It was a moment for the history books earlier this year in June. El Salvador officially became the first country in the world to accept Bitcoin as a legal tender. Since 2001, it has actually been the U.S. dollar that has been El Salvador’s legal tender, not the Salvadoran Colon.
El Salvador is just one of many economies around the world that saw its home currency completely lose its value. The government of El Salvador relinquished its monetary policy, and embraced the ‘dollarization’ of its economy in hopes of attracting more foreign investment and trade. Now, twenty years later, the country has named Bitcoin as its second legal tender alongside the dollar. Many have opined whether this is the start of the global digital currency revolution that will see other struggling economies adopt Bitcoin as well.
Africa is a continent undergoing rapid growth and modernization. There is a thriving and ambitious young middle class that is trying to implement change and evolution. The continent has a population of nearly 1.4 billion people, a figure that is similar in size to India and China. And yet mobile phone penetration sits at less than 50% of its population, while high speed internet access is even lower at around 40%.
Four of Africa’s countries have more than 30% of their populations unbanked, including Morocco’s figure of 71% being the highest in the world. Egypt and Nigeria are close behind at 67% and 60% respectively.
First, let’s not confuse cryptocurrencies like Bitcoin with digital finance and payments. There is still a stark difference. China introduced its digital Yuan earlier this year, and the US is mulling over a digital greenback as well.
These are not the same as stable coins like the USDC or USDT. Digital currencies are still backed by the local currency, whereas cryptocurrencies are backed by the blockchain. Introducing a decentralized currency like Bitcoin is one road that many crypto enthusiasts would like to take. One Bitcoin is one Bitcoin, no matter where you are in the world.
For the unbanked population of Africa, living in rural villages is a serious impediment to accessing banks in the bigger cities. To borrow a popular phrase: Bitcoin fixes this. With rapidly accelerating internet coverage on the continent, Africans may soon find it just as easy to access a crypto exchange over a traditional bank.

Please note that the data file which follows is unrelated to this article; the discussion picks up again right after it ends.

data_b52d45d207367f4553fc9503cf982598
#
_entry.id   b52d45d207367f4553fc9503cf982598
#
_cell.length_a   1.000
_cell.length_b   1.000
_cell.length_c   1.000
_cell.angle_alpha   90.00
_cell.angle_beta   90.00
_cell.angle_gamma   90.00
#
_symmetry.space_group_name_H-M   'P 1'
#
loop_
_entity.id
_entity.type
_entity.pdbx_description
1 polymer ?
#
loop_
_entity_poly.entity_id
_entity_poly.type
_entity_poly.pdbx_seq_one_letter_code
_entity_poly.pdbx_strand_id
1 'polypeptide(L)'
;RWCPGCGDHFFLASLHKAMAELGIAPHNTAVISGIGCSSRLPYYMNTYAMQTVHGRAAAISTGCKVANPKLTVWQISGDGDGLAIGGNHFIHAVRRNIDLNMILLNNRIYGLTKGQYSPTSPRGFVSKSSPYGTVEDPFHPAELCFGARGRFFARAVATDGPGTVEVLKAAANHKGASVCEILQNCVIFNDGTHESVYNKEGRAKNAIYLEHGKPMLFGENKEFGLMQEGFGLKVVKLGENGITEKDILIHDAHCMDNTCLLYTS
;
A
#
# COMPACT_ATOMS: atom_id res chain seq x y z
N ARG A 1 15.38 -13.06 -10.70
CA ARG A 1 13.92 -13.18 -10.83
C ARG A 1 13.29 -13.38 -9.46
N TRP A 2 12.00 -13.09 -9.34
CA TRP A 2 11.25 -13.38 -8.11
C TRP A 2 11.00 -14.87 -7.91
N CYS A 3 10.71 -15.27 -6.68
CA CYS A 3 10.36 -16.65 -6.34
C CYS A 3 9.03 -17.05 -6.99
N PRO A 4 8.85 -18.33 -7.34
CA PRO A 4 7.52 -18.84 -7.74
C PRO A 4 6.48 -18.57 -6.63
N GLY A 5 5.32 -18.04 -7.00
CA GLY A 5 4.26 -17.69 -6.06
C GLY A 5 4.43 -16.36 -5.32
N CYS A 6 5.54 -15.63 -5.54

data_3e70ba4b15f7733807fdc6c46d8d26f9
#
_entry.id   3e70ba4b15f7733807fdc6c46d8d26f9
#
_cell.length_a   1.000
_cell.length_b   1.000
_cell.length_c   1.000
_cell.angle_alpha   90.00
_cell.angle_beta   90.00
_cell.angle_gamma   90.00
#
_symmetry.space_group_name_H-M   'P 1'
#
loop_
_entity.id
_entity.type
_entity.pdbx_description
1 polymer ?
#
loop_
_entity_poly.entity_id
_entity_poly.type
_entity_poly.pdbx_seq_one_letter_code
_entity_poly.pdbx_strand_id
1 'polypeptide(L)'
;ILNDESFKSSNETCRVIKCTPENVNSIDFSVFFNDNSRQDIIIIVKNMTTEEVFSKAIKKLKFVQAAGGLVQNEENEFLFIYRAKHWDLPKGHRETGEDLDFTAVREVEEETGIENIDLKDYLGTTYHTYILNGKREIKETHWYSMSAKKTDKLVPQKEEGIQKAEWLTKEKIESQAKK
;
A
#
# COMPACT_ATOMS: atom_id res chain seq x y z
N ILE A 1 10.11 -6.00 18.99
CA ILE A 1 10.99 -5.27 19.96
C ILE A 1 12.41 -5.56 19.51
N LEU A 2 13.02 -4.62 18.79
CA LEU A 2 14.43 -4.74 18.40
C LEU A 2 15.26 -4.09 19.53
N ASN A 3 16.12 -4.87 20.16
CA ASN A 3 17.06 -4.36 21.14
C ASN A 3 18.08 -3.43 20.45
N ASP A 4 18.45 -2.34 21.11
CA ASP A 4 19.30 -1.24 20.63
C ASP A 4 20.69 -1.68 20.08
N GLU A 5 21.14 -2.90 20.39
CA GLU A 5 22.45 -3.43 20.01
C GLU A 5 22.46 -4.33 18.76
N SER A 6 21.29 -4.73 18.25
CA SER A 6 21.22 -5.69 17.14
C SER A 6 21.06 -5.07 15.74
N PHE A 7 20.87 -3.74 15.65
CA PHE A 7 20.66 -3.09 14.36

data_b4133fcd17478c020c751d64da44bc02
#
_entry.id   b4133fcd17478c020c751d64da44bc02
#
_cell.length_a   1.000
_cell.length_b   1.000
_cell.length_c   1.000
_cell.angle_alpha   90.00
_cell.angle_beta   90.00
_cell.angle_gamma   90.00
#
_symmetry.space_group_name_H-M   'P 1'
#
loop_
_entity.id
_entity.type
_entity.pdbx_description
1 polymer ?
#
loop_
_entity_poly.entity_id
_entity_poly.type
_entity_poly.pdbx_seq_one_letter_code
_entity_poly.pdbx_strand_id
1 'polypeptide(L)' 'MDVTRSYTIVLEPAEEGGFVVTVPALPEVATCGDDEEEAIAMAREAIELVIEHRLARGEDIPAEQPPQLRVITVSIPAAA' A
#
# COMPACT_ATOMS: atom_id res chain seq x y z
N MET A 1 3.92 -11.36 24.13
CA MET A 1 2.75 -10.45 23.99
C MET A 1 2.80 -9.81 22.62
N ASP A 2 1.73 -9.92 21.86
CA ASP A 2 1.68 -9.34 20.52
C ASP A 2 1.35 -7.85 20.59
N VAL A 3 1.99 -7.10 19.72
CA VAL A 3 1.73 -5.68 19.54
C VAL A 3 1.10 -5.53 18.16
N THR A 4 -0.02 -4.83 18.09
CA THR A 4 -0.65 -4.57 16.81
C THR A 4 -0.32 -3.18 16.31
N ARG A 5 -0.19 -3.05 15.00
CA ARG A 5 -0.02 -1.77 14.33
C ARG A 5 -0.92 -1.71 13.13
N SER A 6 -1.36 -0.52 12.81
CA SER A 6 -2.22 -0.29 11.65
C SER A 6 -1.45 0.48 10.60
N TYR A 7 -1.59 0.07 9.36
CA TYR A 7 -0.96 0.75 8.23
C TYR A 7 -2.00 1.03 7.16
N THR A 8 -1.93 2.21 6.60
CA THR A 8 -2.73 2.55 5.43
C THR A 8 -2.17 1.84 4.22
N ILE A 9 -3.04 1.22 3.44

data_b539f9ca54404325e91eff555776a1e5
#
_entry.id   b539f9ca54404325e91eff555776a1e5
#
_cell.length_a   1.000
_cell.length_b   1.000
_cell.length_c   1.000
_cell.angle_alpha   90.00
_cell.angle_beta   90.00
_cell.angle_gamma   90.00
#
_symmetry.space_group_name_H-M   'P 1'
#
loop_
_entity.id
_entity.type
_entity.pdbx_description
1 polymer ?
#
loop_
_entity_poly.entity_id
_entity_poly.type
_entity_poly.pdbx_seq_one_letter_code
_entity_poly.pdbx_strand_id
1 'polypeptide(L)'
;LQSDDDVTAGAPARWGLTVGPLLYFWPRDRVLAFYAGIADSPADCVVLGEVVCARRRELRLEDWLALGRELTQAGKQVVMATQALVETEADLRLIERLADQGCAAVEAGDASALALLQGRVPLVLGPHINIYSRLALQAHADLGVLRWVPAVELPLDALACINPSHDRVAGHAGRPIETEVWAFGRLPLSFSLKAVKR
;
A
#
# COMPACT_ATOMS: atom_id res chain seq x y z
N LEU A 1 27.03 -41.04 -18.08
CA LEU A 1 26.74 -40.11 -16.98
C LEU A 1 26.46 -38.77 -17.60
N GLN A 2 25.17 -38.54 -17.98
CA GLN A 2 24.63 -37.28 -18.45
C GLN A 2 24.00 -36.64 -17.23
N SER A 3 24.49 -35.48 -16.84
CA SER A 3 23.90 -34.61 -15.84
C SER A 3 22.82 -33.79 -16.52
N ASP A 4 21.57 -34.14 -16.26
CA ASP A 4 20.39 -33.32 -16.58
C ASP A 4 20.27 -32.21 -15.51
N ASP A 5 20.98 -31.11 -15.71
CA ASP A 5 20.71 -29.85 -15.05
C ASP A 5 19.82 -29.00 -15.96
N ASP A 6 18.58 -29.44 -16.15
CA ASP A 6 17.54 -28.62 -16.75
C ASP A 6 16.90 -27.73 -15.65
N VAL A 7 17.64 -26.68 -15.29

Accepting Bitcoin as legal tender opens the door for easier payments for necessities such as utility bills and groceries. Perhaps most importantly to a developing continent like Africa is the ability for Bitcoin and other cryptos to help establish a digital financial footprint. This is something that was previously difficult to attain in Africa, and further development of this can lead to small businesses and entrepreneurs having an easier time obtaining loans for business development.
One of the more attractive qualities of cryptocurrency is that the government cannot intrude or interfere with the value or personal holdings. As has been witnessed in many economies around the world, Africa has a long history of hyperinflation which caused serious devaluation of local currencies. This is one reason why El Salvador chose to adopt Bitcoin, and why other Latin American countries are thinking of following in their footsteps. If anything, Bitcoin can bring much needed stability and structure to Africa’s continental economy.
Finally, like when El Salvador switched to the U.S. dollar, the opportunity for Africa to enhance its cross-border economy is one of the strongest arguments for Bitcoin adoption. There are 54 countries in Africa that use dozens of different currencies as legal tenders. Imagine a world where every country uses Bitcoin or at the very least a standard digital currency for trading and commerce between African nations. Small to medium businesses are a market that traditionally have not thrived in Africa, but with increased continental commerce this could change.
While these are all salient points as to the benefit of adopting Bitcoin as a legal tender, there are certainly prevailing negatives as well. First, Africa is a continent of 1.4 billion people, and El Salvador is a lone country of about 6.5 million people. Scale and scope are definitely going to be challenges.
Internet penetration is higher in El Salvador, and nearly every person in the country owns or has access to a mobile phone. This particular figure makes the introduction of digital currencies and the use of cryptos for day to day transactions much easier to accommodate.
How easy is it to get mass adoption in Africa, especially when dealing with 54 different local governments and banking systems. It was a difficult enough task to roll out in a small country like El Salvador, the logistics behind an entire continent would be much more complex. While El Salvador is by no means a wealthy country, there are areas of Africa that may never be able to fully develop to the point where they are using cryptocurrencies, especially with the current Bitcoin price once again approaching $50,000 USD.
Would Africa do better with a crypto that was more ‘affordable’? Cheaper tokens like XRP could be a solution because of the lower Ripple price, but Bitcoin offers more flexibility for businesses to carry out both domestic and international commerce.
At the end of the day, adopting Bitcoin is going to be a major undertaking for Africa. It’s clear that in a perfect scenario adopting Bitcoin as a legal tender is beneficial for struggling economies. It produces more opportunities for small businesses to increase their market and lowers cross-border and international transactions.
It also allows Africans who do not otherwise have regular access to traditional banks to become involved in global finance and increases their earning potential. Will this be easy to achieve? Absolutely not. But the timing may be perfect with a growing younger middle class that is ambitious to bring its continent into the 21st century.